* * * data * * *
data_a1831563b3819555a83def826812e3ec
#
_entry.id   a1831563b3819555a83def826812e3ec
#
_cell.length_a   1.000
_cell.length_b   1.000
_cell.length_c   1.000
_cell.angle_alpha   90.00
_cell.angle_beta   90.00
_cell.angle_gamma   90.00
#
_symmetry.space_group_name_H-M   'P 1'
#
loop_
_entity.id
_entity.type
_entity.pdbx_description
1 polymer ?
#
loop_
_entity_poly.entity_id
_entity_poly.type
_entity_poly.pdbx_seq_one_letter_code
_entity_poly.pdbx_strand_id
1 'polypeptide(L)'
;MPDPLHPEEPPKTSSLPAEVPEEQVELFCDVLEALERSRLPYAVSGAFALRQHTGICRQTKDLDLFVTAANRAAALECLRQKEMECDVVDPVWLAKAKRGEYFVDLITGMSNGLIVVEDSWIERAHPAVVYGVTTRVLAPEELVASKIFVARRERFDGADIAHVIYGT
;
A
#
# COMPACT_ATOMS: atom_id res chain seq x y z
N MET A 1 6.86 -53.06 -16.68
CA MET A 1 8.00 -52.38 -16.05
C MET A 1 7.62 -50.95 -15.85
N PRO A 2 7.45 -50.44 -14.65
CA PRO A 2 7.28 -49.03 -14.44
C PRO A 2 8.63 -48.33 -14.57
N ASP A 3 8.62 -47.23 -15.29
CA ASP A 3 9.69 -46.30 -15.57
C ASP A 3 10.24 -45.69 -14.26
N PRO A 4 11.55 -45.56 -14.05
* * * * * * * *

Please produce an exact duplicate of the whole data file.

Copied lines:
data_a1831563b3819555a83def826812e3ec
#
_entry.id   a1831563b3819555a83def826812e3ec
#
_cell.length_a   1.000
_cell.length_b   1.000
_cell.length_c   1.000
_cell.angle_alpha   90.00
_cell.angle_beta   90.00
_cell.angle_gamma   90.00
#
_symmetry.space_group_name_H-M   'P 1'
#
loop_
_entity.id
_entity.type
_entity.pdbx_description
1 polymer ?
#
loop_
_entity_poly.entity_id
_entity_poly.type
_entity_poly.pdbx_seq_one_letter_code
_entity_poly.pdbx_strand_id
1 'polypeptide(L)'
;MPDPLHPEEPPKTSSLPAEVPEEQVELFCDVLEALERSRLPYAVSGAFALRQHTGICRQTKDLDLFVTAANRAAALECLRQKEMECDVVDPVWLAKAKRGEYFVDLITGMSNGLIVVEDSWIERAHPAVVYGVTTRVLAPEELVASKIFVARRERFDGADIAHVIYGT
;
A
#
# COMPACT_ATOMS: atom_id res chain seq x y z
N MET A 1 6.86 -53.06 -16.68
CA MET A 1 8.00 -52.38 -16.05
C MET A 1 7.62 -50.95 -15.85
N PRO A 2 7.45 -50.44 -14.65
CA PRO A 2 7.28 -49.03 -14.44
C PRO A 2 8.63 -48.33 -14.57
N ASP A 3 8.62 -47.23 -15.29
CA ASP A 3 9.69 -46.30 -15.57
C ASP A 3 10.24 -45.69 -14.26
N PRO A 4 11.55 -45.56 -14.05